Tuesday, August 23, 2011

So Long, Jack

We interrupt this regularly scheduled blog for a moment of remembrance.
Early yesterday morning Canadians lost a great leader and advocate when the Honorable Jack Layton lost his battle with cancer.

For my non-Canadian readers, a bit of background: Layton was the leader of the New Democratic Party of Canada, a perennial third (sometimes even fourth) rung party which in our recent election he elevated to Official Opposition status for the first time ever.

Source: www.guardian.co.uk/.../22/jack-layton-obituary

I had the good fortune to meet Jack, along with his MP wife Olivia Chow, and hear him speak several times at anti-Iraq war rallies in 2002-03. It was one of my first introductions to the political world as a young student, and I was encouraged, inspired and impressed by him.

Jack was a tireless crusader for many causes, and unlike many politicians it wasn't just talk.

He wrote the book on homelessness in Canada, literally, with the publication of Homelessness: The Making and Unmaking of a Crisis in 2000.

He co-founded the White Ribbon Campaign, encouraging men to take responsibility for ending violence against women.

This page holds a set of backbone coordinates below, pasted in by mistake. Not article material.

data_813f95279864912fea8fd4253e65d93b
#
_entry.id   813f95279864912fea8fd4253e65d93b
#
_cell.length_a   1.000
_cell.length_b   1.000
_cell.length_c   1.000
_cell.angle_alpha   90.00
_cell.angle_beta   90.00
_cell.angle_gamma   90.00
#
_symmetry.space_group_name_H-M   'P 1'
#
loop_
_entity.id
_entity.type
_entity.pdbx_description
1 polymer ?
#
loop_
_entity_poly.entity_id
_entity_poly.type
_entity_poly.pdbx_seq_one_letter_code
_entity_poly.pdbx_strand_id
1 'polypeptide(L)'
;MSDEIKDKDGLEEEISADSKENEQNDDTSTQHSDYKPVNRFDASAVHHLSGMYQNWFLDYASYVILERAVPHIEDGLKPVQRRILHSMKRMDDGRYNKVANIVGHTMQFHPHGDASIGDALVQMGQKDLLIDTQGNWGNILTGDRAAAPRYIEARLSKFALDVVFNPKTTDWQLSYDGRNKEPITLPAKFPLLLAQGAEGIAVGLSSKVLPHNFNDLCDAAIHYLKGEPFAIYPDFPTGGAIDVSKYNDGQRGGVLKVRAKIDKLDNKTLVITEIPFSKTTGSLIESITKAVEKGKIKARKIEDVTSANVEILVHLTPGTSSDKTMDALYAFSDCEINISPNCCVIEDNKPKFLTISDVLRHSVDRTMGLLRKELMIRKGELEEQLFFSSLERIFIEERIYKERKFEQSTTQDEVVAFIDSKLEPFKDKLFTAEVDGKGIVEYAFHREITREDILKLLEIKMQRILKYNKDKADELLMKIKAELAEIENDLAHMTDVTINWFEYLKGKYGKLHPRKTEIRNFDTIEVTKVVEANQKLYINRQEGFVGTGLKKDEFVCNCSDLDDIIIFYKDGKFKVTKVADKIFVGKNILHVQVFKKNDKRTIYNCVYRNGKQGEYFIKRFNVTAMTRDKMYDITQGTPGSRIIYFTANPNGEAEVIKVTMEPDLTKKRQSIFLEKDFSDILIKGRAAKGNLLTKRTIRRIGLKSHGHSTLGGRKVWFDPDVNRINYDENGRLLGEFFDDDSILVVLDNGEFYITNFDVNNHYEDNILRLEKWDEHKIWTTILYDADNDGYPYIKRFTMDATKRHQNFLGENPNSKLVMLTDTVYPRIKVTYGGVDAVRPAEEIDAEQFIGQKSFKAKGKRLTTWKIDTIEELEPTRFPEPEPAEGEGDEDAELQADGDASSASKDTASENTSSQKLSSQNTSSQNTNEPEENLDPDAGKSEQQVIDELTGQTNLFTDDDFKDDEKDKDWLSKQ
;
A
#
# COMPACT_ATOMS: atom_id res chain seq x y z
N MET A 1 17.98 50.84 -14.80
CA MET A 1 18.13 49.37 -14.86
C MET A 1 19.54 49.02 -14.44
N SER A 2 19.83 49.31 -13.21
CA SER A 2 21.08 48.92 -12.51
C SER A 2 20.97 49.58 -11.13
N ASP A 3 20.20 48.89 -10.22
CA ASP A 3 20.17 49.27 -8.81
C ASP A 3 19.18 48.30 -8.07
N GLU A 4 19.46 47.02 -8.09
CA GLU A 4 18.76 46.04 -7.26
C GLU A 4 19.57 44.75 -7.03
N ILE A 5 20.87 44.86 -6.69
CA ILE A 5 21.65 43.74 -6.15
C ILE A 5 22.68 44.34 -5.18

He and Olivia showed their support for the queer community, as well as their commitment to the environment by riding their tandem bicycle in the Toronto Pride Parade each year.

Source: torontoist.com/2006/06/pridetoist_fear.php

Besides his causes, he was known for many things: his big personality, penchant for sing-alongs, his infamous and unmistakable moustache, wearing jeans to city hall as a city counsellor, and a sense of humour about himself.

Layton and Chow at a 1991 Star Trek Convention. (!!!)
Source: all over the interwebs.

I realize I’m at risk of rambling here, because the fact is I just can’t stop thinking about how this man’s life seems to have been cut short. I guess that’s what cancer does sometimes.

Committed to the end, Layton wrote an open letter to Canadians days before his death. Many have quoted it online already, but he must have known these closing lines would become part of his legacy:

My friends, love is better than anger. Hope is better than fear. Optimism is better than despair. So let us be loving, hopeful and optimistic. And we’ll change the world.

Source: www.theglobeandmail.com/.../article2137754/

1 comment:

  1. what a lovely tribute to someone who sounds like a real character and true inspiration! Love the quote from his letter!